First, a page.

Despite its awful title and repulsive soundfont, it manages to dodge all the big pitfalls that every game in its genre seems to fall victim to, with an art style that preserves readability in its most chaotic moments and a slew of gameplay changes that prevent dominant strategies from emerging. Its huge cast of playable characters is justified in how wildly they differ from one another, and a large pool of available stats means that you can get creative with how you build around characters who can't equip weapons, or who deal damage to enemies when they heal. It's a more creative endeavor than most of its cousins, showing a greater willingness to break with genre convention. Round-based gameplay doesn't feel that different from the 20-30 minute marathon most of these games work with, but it means that the game's pacifist characters aren't sacrificing the ability to grab upgrades mid-run. Its weapon system seems to take inspiration from Teamfight Tactics and other auto-battlers: players receive a small bonus for using weapons from the same category, and multiple copies of the same weapon can be combined into a more powerful version with better stats - meaning that you'll still be evaluating your build after filling that last weapon slot, instead of twiddling your thumbs as you wait for the game to play itself.
If this genre's got anything better at the moment I'd love to hear about it - really - but this is the only game I've found that understands and recreates the core gameplay fantasy of the "original" Vampire Survivors without tripping over its own feet due to overwhelming visuals, meta-progression issues, or strategic stagnation.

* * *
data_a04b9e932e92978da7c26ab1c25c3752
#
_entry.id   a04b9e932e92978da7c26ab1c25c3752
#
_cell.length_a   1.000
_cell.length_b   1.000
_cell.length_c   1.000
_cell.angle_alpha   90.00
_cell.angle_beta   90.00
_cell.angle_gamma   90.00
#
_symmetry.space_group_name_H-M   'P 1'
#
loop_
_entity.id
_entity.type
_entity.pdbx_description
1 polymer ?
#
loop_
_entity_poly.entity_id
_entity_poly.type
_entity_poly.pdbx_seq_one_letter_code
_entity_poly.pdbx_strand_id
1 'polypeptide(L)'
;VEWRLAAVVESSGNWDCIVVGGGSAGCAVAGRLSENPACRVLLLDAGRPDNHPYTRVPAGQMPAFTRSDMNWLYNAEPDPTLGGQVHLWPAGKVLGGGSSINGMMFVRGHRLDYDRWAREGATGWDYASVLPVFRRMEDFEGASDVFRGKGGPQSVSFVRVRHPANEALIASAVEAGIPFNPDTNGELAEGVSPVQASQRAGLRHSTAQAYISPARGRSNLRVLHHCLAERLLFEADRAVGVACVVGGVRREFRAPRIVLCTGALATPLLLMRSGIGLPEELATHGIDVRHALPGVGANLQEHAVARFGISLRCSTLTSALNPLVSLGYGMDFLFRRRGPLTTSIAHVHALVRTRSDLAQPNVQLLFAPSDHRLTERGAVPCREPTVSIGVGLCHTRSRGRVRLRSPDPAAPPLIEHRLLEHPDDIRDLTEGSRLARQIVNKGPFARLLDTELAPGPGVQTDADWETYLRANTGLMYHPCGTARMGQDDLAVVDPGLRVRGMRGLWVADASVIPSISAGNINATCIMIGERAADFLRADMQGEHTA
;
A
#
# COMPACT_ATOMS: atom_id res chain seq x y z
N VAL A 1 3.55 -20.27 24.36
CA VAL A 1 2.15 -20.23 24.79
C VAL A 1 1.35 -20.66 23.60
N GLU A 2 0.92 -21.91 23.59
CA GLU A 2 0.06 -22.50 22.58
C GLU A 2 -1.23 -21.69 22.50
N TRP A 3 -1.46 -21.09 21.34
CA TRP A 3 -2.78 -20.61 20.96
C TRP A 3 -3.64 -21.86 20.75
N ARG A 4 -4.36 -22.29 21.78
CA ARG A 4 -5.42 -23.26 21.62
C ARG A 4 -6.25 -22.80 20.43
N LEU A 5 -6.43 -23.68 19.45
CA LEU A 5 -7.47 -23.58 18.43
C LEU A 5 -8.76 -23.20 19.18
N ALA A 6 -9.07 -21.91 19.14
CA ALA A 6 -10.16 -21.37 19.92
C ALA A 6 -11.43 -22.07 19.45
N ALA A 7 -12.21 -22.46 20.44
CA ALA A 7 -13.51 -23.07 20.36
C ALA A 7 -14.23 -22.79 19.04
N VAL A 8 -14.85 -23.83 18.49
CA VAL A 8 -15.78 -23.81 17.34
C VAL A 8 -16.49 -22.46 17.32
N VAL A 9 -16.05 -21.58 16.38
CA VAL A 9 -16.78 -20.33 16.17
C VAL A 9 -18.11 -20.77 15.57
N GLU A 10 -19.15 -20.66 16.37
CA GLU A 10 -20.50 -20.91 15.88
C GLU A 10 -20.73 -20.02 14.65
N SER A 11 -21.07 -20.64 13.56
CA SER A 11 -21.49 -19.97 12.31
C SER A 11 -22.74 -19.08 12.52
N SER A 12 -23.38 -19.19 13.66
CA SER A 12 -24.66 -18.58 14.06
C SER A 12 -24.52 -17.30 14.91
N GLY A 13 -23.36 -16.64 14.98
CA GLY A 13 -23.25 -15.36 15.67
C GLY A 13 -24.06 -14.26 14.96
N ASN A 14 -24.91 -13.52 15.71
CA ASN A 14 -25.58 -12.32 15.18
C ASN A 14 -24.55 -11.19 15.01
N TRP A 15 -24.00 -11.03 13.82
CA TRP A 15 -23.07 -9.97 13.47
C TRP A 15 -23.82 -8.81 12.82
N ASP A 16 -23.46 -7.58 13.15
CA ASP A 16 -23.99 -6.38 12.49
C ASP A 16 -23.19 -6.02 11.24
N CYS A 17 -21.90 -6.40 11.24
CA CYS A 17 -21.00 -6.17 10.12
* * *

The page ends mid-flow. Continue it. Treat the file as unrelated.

Not particularly enamored with this one although I can certainly understand why many are, since it allows for those kinds of conversations that frequently feel impossible in 2023, the kind where you and your friends or coworkers come together to talk for hours about the choices you made at a particular juncture and what happens if you pick option C instead of option B, you know what I mean - conversations that are much rarer when a modern game's sense of mystery can be completely dispelled within 10 hours by front page reddit posts and scores of "articles" reducing each dialogue prompt to Baldur's Gate 3: How To Get THE BEST Companion Cutscenes. The #general chat in my Discord server has people I haven't spoken to in years coming out of the woodwork to talk about the results of character creation, about the companions they've romanced and killed, about all the ways their characters lost an eye, and they all seem pretty content with the breadth of discoveries that this game enables.